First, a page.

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Car Drivers and Truck Drivers Both Have a Responsibility to Keep Roads Safe

In trucking accidents, passenger vehicle drivers and truck drivers both have a duty to prevent accident. After an accident, it is typical for passenger vehicle drivers to blame truck drivers and for truck drivers to blame car drivers for an accident. Research has suggested that both truck driver error and passenger car error contribute to car accidents involving trucks.

For passenger car drivers, the main error involve not paying due attention to trucks. Some drivers simply do not exert special care around trucks. Common passenger car driver errors include:

1) Rapid lane changes near a truck. A truck cannot stop as quickly as a passenger car. Any sudden movements near a truck can cause an accident, since the truck needs extra time to move or stop.

2) Driving for extended periods of time in the truck’s blind spots. Large trucks have many blind spots – such as beside the truck and behind the truck. While it may be necessary to drive very briefly in these areas, you will want to get out of these “no-zones,” as they are called, as quickly as possible. If you cannot see the driver in his or her mirrors, the driver cannot usually see you.

3) Incorrect turns near a truck. When a truck is making a right turn, you should not be to the immediate right of the truck. Your car may be crushed or forced off the road if you are. Making a left turn in front of a truck can also be dangerous if you don’t give the truck enough time to slow down and stop.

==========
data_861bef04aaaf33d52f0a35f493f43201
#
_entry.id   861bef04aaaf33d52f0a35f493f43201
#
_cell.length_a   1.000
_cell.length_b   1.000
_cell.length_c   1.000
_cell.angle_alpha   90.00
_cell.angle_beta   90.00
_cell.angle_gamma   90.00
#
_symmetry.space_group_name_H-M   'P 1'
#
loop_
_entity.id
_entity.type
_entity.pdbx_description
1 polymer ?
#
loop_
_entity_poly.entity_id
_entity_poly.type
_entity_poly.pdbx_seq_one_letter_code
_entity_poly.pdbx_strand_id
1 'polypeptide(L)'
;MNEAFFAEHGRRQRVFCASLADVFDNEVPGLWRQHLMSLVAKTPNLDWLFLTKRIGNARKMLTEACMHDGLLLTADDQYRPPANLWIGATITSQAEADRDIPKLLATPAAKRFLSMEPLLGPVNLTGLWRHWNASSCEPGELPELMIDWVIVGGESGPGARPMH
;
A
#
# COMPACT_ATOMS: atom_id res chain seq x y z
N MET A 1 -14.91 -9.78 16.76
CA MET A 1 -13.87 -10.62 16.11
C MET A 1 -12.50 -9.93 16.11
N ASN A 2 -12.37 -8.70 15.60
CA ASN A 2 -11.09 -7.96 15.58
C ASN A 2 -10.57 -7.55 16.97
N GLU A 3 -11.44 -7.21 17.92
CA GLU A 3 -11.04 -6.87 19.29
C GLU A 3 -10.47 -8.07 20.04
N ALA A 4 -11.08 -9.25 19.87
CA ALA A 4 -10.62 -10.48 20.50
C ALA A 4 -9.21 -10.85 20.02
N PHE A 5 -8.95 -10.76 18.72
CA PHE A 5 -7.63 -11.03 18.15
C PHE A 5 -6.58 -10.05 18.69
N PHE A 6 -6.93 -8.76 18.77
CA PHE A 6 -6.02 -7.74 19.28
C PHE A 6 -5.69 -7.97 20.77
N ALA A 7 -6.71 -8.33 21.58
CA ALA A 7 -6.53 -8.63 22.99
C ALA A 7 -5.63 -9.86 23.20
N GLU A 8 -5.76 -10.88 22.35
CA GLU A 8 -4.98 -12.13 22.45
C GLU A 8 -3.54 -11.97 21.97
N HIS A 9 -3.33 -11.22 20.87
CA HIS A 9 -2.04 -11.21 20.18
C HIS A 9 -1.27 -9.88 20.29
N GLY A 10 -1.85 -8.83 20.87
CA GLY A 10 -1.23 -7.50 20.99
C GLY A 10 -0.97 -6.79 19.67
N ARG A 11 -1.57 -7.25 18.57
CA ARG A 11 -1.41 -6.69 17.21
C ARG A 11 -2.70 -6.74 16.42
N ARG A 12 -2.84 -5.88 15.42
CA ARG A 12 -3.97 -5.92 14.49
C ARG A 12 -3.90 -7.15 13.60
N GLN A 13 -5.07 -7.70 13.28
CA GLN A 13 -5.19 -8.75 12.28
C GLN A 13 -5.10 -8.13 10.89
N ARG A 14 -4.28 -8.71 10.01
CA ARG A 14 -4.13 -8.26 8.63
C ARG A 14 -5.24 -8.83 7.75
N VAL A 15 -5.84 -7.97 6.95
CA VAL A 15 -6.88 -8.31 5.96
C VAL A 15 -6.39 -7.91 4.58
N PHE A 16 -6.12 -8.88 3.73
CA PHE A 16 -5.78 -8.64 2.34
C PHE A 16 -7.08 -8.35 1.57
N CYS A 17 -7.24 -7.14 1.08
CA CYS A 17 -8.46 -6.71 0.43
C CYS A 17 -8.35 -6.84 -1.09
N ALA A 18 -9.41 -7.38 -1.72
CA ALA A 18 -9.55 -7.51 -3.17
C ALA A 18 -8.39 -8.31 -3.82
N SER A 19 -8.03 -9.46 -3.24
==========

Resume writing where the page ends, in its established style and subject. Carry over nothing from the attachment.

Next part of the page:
4) Driving between large trucks. Driving between large trucks is not only scary – it is dangerous. When surrounded by large trucks, the passenger car driver often cannot see enough of the road to anticipate and respond to road conditions. Being stuck between two trucks also usually means being in the trucks’ blind spots.

Of course, truck drivers also have a responsibility to keep roads safe. There are a number of driver errors that truck drivers make which contribute to trucking accidents:

1) Incorrect training. Drivers need considerable training in driving, defensive driving, safety, and other measures to ensure that they can respond adequately to road conditions. Many truck accidents caused by truck driver error involve inexperienced or under-trained truck drivers.

2) Speed. Truck drivers who are in a hurry to make deadlines may scrimp on sleep, may take dangerous chemicals to stay awake, or may exceed speed limits. All of these behaviors are extremely dangerous and may contribute to truck accidents.

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